This approach removes the need for retiring engineers to pass on 30-40 years of knowledge to younger engineers who are unlikely to stay as fixed in the industry and allows training to be focused on human skills in a wider context - benefiting both the engineers and the companies that employ them.
In short, using AI can free up time for engineers to find real-world, practical solutions to problems, make these engineers so much more valuable to an organisation, save the organisation time and money, and provide a solution to the long-standing engineering skills crisis.
A premier power generating company with six units was using preventive maintenance, Digital Control Systems (DCS) alarms, and condition monitoring to identify operational issues. However, the operations team ran into an unexpected generator failure, which led to 45 days of unplanned down-time, causing a loss of US $750,000.
Despite reviewing the operational data with the manufacturer and an independent third party, the engineering team could not work out how this happened without any warnings and how they could possibly predict such failures in the future. The challenge was to find a solution to prevent this from happening again.
The UptimeAI Plant Expert was used in a pilot test. To analyse the generator failure, historical operating data from the generator was loaded into the UptimeAI application.
This application is different to traditional solutions, which rely on manual thresholds to identify impending problems. Manual thresholds for generator signals can be set close to trip limits; hence, the reason why they did not catch this failure. On the other hand, if thresholds are set too low, this can cause hundreds of false alarms. Further individual signal limits do not help explain the impact of other parameters such as load on the generator performance. This approach also requires significant upkeep of these rules.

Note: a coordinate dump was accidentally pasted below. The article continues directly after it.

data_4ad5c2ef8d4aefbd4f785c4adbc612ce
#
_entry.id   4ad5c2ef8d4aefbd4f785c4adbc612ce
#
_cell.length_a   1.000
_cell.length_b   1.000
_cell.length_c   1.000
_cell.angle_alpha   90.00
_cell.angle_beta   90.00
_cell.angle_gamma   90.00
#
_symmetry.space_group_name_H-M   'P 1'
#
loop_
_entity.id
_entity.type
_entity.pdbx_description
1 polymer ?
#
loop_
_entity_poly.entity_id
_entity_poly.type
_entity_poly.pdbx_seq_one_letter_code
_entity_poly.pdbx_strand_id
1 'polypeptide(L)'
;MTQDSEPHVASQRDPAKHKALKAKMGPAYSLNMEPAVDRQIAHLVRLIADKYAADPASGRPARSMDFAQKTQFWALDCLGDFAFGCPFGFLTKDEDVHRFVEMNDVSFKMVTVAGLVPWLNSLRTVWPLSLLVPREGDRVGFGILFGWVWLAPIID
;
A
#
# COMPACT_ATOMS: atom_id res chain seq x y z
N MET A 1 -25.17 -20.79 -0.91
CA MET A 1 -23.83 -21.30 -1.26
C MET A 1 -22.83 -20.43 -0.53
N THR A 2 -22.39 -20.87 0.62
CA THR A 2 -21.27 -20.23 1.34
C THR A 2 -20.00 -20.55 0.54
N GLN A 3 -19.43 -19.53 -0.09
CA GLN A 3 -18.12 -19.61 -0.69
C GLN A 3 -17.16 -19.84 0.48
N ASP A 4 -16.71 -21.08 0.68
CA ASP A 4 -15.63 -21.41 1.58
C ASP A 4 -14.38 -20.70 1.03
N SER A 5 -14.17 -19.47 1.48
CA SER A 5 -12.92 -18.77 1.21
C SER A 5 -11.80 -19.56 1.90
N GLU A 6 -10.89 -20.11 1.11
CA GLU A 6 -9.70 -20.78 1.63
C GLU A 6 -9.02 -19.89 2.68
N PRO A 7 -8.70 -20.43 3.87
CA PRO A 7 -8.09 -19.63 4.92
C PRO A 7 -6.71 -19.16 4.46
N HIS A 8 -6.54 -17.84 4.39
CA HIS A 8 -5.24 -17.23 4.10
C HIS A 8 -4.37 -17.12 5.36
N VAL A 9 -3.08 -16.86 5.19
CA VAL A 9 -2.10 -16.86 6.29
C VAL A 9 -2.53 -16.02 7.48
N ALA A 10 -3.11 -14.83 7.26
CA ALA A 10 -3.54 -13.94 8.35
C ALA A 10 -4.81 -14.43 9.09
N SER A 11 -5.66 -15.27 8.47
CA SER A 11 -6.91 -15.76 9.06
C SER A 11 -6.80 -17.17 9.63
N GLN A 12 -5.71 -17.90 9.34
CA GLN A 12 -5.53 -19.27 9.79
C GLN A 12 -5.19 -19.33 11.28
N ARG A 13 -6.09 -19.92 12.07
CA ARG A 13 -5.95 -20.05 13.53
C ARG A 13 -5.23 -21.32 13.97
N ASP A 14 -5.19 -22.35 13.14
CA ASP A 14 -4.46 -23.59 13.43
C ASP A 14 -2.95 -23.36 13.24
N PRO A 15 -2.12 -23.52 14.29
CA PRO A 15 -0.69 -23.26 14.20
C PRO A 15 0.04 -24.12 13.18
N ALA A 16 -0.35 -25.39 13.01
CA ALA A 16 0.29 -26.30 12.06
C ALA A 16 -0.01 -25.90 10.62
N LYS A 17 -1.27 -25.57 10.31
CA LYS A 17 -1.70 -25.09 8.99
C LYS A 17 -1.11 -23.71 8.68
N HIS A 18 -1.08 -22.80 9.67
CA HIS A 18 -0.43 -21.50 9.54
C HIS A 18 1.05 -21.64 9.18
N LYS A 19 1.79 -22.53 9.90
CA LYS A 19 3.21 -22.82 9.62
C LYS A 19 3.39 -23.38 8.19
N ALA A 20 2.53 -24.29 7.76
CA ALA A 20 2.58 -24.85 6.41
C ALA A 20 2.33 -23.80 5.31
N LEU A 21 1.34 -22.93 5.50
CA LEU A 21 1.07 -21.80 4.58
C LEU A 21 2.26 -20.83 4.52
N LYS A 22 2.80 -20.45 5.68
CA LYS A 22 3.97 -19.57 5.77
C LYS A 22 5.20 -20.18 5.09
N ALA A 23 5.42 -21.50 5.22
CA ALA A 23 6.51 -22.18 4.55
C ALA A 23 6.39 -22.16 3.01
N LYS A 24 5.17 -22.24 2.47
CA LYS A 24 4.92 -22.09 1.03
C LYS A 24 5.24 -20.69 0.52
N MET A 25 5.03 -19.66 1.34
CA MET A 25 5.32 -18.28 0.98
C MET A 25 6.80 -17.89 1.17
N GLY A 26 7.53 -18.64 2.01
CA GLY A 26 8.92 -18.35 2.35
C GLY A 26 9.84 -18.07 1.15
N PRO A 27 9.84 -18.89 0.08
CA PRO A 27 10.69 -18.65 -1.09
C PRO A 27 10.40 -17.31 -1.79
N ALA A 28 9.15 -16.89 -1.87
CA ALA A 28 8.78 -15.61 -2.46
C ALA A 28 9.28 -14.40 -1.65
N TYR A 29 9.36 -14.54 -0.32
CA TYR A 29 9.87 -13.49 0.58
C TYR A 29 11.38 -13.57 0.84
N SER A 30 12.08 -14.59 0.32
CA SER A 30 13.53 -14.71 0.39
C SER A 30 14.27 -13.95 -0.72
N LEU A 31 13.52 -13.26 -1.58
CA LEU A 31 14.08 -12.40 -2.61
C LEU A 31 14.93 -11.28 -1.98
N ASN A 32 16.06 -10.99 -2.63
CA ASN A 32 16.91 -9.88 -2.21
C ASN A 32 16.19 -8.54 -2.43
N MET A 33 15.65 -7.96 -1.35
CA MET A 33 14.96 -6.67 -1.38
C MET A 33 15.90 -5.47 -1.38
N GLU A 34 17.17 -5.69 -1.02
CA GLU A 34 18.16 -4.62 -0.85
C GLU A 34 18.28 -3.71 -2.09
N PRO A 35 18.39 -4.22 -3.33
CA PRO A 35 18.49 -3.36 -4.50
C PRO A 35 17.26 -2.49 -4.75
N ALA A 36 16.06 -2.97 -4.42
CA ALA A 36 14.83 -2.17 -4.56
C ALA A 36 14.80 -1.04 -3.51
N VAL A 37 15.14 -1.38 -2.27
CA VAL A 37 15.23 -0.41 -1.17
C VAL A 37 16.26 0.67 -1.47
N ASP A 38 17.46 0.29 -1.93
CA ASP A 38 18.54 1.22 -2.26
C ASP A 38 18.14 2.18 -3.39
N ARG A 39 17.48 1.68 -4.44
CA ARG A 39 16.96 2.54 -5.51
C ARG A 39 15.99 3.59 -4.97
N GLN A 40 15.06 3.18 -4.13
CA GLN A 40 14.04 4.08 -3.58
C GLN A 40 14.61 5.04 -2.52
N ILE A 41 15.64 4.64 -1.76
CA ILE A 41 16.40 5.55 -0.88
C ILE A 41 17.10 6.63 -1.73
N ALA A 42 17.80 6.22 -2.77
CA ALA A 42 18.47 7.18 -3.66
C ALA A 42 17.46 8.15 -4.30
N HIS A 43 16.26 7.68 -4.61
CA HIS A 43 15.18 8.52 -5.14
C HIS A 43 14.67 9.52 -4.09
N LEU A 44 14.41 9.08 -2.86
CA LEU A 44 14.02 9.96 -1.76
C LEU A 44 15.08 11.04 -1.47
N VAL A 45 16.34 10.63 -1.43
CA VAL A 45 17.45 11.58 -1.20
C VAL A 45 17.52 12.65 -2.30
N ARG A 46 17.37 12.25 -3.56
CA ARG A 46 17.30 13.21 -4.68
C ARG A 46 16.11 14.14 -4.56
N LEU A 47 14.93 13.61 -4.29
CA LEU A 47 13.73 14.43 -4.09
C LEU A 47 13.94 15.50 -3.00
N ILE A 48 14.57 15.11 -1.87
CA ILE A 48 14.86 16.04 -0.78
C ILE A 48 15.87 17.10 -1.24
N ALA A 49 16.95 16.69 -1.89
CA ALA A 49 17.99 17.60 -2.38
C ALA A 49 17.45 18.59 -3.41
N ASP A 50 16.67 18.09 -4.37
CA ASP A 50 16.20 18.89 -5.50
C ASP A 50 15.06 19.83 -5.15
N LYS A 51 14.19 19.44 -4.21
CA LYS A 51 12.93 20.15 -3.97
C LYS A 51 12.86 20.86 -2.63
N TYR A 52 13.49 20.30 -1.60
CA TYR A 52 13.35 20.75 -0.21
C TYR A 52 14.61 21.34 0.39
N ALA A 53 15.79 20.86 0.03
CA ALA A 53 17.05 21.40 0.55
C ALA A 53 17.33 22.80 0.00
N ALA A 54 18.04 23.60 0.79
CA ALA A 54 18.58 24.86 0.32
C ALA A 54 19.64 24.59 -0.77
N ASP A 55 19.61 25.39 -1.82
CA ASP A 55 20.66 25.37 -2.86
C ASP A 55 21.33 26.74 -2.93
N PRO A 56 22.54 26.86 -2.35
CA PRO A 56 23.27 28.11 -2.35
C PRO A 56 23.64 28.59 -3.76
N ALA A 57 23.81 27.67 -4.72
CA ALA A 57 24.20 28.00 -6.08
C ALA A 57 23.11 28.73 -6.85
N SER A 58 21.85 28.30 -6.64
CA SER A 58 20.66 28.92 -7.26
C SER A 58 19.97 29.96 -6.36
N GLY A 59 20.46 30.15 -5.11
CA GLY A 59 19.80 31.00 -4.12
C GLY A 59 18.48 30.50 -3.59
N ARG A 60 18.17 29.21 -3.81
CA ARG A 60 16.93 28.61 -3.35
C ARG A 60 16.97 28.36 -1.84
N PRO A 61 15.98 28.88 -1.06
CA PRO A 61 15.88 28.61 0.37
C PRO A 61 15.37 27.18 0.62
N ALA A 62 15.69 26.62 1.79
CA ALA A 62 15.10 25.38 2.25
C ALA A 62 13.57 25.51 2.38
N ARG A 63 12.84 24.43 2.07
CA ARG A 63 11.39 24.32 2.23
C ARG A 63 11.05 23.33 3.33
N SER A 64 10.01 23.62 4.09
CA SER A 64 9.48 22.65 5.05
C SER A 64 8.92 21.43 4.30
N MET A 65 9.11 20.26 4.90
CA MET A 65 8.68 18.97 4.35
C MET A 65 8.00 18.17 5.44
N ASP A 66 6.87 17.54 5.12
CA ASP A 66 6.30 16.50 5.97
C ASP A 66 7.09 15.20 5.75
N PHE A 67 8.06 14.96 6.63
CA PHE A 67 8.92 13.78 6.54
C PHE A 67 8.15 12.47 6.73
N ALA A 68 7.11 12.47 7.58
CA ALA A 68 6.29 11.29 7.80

Unlike manual threshold-based solutions, UptimeAI uniquely combines AI and subject matter knowledge to mimic experts by continuously learning without manual rules and explaining complex issues to help mitigate them. While deep-learning techniques analyse good versus bad behaviour considering all of the operating parameters, built-in fingerprints with failure modes, recommendations and fault-tree analysis enable the AI solution to diagnose and explain the issues.
UptimeAI Plant Expert diagnosed the problem in 30 minutes, identifying six sensor alerts due to missing data, out of range and flatline.
Using an anomaly score as an aggregated metric for the health of the system, UptimeAI would have generated an alert ten months ahead of the failure and a second high-priority alert four months ahead of the failure.
It would have taken several months for an engineer to detect the same fault - or perhaps it would not have been detected at all. This time could have been better spent by the engineer on
UptimeAI made it easier to predict the impending problem, understand it, and act within minutes without needing to follow any manual rules. Once the issue was detected and understood, the customer realised that maintenance of the equipment could have been scheduled during turnaround or the team could have planned an outage to fix the equipment. As a result, the generator failure could have been avoided, saving US $750,000.
Following the pilot, the customer is now deploying UptimeAI’s predictive maintenance solution for all of the six units.